Finding a friendly archaeologist

The UK Information Commissioner has announced his support for mandatory data protection audits for local councils and the NHS.

When I read James Michener’s ‘The Source’, I was struck by the sad end when years of painstaking archaeology failed to uncover the artefact of great significance that started the events in a novel of significant page count. So is the bane of the auditor when the key discovery that will assure the right course of action is taken for the future, remains unknown or covered up.

This may cause deep joy in the adversarial relationship between a mandatory external check, but it is a cause for woe and thrice woe when it happens to an audit carried out by one who should be your internal colleague. Better you find and correct a problem waiting to happen than it's realised and discovered by your customers, supply chain, or fine-wielding regulator. In fact, better it is discovered at source (sic!) by the person involved directly in the work but fair dos…if you weren’t so pressured to deliver then you’d probably would not have overlooked the regulatory requirement in the first place. What the eye doesn’t see and all that. The earlier you root out the noncompliance, the cheaper it will be to fix. Think Crosby...we are talking maturity! So how do you get the rigour of the regulator with the privacy your own colleagues? The answer is well known to anyone who has at least dabbled in the international management standards where plan do check act shalt be the whole of the law. And the key part is the checking. Hope is nice, arrogance is deadly, but measure twice, cut once is another universal truth. Why shoot arrows into the air if you don't know where they will land?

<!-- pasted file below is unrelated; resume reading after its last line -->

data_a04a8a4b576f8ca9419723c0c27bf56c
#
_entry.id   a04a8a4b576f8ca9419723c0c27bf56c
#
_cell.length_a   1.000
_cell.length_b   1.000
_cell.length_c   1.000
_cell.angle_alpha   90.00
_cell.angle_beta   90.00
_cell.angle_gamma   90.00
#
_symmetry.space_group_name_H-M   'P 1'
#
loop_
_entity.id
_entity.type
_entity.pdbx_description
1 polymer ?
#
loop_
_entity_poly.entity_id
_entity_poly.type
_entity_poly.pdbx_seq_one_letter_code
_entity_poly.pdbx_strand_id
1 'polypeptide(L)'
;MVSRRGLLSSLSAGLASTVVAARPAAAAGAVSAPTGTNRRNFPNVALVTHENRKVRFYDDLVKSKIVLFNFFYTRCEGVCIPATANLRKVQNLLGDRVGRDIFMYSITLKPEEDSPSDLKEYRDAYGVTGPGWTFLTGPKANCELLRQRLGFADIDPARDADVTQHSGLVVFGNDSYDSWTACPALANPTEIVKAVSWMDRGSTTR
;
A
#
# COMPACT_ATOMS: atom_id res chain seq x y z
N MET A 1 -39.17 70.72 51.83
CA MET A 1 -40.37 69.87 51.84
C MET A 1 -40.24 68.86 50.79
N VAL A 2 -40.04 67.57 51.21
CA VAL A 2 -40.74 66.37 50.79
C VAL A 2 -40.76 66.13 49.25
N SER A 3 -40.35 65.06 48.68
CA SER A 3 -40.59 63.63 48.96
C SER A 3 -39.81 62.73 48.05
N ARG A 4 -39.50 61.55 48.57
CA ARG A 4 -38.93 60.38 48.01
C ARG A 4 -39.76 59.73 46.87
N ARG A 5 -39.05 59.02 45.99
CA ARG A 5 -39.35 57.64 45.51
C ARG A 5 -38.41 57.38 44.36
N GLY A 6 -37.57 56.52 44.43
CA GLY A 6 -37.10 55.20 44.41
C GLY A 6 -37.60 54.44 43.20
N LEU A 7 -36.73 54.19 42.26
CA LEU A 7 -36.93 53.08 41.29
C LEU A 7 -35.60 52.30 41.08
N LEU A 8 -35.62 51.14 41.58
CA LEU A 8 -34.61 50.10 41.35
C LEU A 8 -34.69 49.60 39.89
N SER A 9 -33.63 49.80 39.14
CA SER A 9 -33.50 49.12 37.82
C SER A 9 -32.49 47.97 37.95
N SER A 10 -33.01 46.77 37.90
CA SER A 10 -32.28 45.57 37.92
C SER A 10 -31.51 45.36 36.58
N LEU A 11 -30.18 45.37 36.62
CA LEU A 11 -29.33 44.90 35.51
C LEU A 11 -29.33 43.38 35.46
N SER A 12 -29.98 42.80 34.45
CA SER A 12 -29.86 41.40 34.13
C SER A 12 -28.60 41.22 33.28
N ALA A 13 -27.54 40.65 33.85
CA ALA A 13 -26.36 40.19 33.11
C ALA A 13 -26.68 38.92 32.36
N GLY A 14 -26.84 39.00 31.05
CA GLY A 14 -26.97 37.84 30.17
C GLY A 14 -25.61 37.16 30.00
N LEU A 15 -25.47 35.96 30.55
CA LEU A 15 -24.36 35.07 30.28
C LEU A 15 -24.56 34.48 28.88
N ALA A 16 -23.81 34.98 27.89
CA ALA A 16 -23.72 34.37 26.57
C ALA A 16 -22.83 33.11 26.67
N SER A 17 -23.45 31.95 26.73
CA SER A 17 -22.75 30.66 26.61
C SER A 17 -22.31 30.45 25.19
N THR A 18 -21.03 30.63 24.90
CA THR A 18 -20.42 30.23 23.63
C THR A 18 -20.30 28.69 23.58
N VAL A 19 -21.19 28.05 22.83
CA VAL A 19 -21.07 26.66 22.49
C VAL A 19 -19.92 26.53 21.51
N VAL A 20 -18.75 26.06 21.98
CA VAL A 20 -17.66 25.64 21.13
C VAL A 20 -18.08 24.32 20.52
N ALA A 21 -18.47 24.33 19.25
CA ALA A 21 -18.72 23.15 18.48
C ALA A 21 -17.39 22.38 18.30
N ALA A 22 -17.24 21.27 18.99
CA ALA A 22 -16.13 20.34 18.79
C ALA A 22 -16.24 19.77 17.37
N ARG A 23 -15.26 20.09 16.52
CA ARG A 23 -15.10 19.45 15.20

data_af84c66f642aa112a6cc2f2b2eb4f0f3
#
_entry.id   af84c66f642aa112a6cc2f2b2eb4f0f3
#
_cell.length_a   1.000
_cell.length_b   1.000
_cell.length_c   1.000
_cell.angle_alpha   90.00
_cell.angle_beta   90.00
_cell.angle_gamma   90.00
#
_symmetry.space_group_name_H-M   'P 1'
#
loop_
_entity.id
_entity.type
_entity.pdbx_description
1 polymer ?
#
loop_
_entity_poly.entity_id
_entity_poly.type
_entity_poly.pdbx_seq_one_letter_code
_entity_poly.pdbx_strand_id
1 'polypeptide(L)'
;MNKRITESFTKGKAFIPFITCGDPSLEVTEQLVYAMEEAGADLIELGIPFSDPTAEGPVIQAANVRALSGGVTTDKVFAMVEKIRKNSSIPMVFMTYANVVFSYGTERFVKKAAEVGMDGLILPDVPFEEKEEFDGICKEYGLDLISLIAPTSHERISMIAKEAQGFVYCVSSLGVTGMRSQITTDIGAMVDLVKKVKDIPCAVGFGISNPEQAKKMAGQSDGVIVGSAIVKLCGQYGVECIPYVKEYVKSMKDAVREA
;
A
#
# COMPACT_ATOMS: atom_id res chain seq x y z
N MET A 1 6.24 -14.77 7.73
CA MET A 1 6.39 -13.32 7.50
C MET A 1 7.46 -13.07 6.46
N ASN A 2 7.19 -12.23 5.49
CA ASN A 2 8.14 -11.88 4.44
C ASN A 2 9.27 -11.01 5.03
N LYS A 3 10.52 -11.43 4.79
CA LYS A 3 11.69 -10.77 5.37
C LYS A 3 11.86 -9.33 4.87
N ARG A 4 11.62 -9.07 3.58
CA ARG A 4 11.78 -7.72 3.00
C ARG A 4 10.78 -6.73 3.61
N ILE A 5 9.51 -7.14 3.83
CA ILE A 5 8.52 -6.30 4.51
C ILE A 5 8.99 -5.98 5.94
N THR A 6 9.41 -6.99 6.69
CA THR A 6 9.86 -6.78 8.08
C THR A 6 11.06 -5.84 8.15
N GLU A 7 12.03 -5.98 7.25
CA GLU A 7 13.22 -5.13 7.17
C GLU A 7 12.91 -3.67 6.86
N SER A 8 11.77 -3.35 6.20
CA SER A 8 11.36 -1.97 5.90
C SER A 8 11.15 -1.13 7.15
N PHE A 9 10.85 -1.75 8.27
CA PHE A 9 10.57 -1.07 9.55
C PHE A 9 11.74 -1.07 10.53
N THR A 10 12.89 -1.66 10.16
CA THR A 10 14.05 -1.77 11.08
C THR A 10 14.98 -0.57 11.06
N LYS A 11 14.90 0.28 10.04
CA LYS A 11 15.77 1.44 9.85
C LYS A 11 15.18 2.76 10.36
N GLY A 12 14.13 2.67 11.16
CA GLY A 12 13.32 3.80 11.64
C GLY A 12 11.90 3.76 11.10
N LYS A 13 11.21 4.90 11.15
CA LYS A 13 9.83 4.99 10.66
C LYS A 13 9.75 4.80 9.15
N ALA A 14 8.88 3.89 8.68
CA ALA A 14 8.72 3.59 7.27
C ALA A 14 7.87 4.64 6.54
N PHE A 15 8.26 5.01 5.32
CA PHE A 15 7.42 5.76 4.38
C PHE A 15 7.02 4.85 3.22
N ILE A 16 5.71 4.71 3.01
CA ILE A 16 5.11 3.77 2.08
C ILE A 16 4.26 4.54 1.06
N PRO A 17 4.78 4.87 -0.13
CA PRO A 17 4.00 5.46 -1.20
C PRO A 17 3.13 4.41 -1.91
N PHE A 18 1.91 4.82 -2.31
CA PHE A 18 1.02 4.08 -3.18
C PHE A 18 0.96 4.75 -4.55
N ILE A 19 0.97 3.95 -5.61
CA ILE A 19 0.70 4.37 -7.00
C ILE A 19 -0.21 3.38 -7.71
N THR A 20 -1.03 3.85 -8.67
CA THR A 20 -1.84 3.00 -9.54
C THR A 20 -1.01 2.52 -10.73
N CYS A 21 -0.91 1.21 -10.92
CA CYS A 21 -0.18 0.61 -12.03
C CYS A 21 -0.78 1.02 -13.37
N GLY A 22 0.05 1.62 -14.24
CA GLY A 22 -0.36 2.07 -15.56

So let’s get some structure in place from the regulator…through third-party audits…to internal audits. The lessons have been understood… Now’s the time to make sure that the lessons have been learnt. So before things get the wrong sort of legal, may I commend you to my learned colleague Mr Roebuck. The recommended good practice that has hit the news this week has been business as usual for E RADAR and its members. Opening the closet is a journey to compliance without the bones of past and present misdemeanours coming back to haunt you. Is that a lamppost I see to guide our way through the forest?

Editor's note

Archaeologists were seen as somewhat celebrities this week with the announcement on the discovery of King Richard III's remains in a Leicester car park.